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Original Research

Electroconvulsive Therapy and Death by Suicide

Bradley V. Watts, MD, MPHa,b,*; Talya Peltzman, MPHb; and Brian Shiner, MD, MPHa,b

Published: April 13, 2022

ABSTRACT

Background: It is currently unclear if a course of electroconvulsive therapy (ECT) is associated with a decreased risk of death by suicide. The limited literature based on evidence either does not reflect contemporary practice or else includes patients receiving as few as one treatment. We sought to examine the association of an adequate exposure to ECT treatment with risk of death by suicide in a present-day sample.

Methods: We conducted a study using electronic medical record data from the Department of Veterans Affairs health system from between 2000 and 2017. We compared all-cause and suicide mortality among patients who received an index course of ECT with a comparison group created through propensity score matching.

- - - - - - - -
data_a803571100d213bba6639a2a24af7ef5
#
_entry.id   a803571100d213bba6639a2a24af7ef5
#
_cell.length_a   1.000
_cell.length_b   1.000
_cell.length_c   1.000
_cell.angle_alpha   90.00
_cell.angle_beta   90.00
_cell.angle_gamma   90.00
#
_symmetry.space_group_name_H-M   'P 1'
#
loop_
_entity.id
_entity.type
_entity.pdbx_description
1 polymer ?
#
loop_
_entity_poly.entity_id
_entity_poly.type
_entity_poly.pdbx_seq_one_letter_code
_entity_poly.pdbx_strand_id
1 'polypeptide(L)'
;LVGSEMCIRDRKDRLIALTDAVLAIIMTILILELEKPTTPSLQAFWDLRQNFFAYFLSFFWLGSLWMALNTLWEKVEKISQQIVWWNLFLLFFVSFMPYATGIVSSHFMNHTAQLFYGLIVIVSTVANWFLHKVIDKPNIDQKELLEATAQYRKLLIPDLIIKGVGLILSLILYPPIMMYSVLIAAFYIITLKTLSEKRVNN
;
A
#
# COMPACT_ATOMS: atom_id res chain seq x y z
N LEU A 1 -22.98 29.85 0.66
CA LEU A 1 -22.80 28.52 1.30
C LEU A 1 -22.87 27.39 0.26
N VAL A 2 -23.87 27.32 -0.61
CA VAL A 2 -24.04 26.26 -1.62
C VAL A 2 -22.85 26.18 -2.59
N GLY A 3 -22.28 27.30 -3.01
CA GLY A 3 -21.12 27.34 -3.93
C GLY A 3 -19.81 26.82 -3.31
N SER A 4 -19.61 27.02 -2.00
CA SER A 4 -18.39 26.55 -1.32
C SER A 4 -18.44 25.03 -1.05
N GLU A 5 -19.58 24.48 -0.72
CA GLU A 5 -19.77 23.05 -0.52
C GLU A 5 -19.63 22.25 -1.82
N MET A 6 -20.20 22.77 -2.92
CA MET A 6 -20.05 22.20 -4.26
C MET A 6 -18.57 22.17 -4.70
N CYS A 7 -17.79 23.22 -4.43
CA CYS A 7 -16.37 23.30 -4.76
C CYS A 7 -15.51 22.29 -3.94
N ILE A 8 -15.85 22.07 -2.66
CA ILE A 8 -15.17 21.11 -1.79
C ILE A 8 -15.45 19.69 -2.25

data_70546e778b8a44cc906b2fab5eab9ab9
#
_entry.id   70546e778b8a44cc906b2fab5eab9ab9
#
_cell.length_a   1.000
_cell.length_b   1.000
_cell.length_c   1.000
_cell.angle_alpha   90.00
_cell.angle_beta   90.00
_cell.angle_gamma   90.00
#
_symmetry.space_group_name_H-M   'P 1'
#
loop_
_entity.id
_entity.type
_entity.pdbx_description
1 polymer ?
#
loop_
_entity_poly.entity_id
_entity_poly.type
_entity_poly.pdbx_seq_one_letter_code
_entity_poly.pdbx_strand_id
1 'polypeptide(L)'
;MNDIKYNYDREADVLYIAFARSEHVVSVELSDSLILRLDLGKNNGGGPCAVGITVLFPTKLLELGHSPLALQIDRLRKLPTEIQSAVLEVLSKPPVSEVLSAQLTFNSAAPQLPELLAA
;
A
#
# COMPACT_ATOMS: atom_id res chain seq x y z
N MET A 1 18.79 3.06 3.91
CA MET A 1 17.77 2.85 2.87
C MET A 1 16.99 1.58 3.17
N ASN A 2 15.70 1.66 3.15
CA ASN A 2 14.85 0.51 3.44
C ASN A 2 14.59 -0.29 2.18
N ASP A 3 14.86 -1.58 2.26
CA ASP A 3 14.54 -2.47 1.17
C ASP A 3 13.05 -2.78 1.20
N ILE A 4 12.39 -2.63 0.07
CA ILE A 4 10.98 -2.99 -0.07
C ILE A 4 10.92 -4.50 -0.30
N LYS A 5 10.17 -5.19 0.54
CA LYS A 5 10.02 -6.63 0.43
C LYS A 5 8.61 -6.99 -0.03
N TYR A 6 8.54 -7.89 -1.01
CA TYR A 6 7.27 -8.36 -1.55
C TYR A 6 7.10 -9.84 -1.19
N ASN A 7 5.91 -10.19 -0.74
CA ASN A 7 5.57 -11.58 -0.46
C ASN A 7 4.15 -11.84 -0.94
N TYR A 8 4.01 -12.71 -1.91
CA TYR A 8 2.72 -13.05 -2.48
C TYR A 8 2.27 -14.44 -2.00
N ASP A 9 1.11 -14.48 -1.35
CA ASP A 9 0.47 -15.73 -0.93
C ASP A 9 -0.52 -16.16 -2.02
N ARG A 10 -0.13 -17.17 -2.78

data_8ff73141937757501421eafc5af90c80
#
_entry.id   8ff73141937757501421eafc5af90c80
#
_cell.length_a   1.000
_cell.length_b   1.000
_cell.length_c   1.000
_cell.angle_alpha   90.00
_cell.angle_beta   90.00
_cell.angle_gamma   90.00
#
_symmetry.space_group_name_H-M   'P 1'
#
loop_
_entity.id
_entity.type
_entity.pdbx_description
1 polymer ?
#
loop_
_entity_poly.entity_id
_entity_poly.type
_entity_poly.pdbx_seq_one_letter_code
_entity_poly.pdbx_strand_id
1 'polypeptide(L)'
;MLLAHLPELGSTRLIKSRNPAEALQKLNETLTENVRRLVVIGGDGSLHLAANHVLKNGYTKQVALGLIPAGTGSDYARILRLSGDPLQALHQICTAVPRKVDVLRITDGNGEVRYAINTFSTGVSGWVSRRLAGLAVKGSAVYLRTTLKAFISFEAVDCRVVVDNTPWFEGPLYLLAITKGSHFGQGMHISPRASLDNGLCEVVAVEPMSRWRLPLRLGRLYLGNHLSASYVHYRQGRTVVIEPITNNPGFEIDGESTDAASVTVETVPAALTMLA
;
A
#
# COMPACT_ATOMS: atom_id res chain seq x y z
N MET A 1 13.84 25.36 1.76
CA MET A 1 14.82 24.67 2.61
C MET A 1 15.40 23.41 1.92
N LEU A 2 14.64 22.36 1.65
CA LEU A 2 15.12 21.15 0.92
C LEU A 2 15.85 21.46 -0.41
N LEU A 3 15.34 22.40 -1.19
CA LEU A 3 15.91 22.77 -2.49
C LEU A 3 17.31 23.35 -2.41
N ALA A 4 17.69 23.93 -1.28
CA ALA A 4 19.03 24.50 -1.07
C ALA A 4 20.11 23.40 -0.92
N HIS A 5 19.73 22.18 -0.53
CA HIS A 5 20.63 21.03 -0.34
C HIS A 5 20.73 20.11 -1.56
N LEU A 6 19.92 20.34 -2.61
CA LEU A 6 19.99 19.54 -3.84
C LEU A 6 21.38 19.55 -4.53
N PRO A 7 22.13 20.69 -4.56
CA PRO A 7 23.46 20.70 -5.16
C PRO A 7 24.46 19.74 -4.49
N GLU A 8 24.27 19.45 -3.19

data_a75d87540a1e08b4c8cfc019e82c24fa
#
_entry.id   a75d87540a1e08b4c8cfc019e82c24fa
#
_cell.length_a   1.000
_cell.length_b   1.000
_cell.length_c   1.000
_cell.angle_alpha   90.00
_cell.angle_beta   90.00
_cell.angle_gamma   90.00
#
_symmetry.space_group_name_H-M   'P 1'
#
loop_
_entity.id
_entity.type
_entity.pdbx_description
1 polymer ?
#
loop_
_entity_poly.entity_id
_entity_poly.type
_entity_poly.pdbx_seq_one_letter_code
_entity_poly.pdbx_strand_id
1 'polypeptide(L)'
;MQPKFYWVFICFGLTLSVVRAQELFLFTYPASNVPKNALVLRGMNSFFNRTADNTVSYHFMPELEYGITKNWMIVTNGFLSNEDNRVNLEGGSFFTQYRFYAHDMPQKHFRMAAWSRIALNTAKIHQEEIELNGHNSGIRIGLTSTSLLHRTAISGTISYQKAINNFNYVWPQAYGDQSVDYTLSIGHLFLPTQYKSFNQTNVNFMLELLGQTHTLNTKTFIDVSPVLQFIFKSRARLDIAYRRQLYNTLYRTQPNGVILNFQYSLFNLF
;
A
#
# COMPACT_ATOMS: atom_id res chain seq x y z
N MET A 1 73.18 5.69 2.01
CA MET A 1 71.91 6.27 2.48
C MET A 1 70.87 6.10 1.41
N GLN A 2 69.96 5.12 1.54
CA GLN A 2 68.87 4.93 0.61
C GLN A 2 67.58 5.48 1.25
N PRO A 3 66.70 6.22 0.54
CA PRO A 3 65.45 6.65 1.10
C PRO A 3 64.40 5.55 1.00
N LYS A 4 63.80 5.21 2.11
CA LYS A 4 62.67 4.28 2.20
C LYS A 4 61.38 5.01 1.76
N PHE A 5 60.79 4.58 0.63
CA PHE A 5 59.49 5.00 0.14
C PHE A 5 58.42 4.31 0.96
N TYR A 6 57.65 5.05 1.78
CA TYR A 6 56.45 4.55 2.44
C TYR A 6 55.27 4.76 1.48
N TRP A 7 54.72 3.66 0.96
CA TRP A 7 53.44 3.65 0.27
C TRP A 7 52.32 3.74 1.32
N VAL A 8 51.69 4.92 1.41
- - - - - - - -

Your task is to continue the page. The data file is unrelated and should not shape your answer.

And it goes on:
Results: Our sample included 5,157 index courses of ECT. The suicide death rate in those receiving ECT was 137.34 deaths per 10,000 in 30 days and 804.39 per 10,000 in 365 days. The rate of death by suicide in the control group was 138.65 per 10,000 in 30 days and 564.52 per 10,000 in 1 year. The relative risk of death by suicide comparing those receiving an index course of ECT and the matched group was 0.96 (95% CI, 0.38–1.55; P = .994) in 30 days and 1.38 (95% CI, 0.88–1.87; P = .10) in 1 year.

Conclusion: The risk of suicide mortality 30 days and 1 year following treatment was similar in patients treated with an index course ECT and in a matched group. There was no evidence that an ECT course decreased the risk of death by suicide.

Volume: 83

Quick Links: Electroconvulsive Therapy

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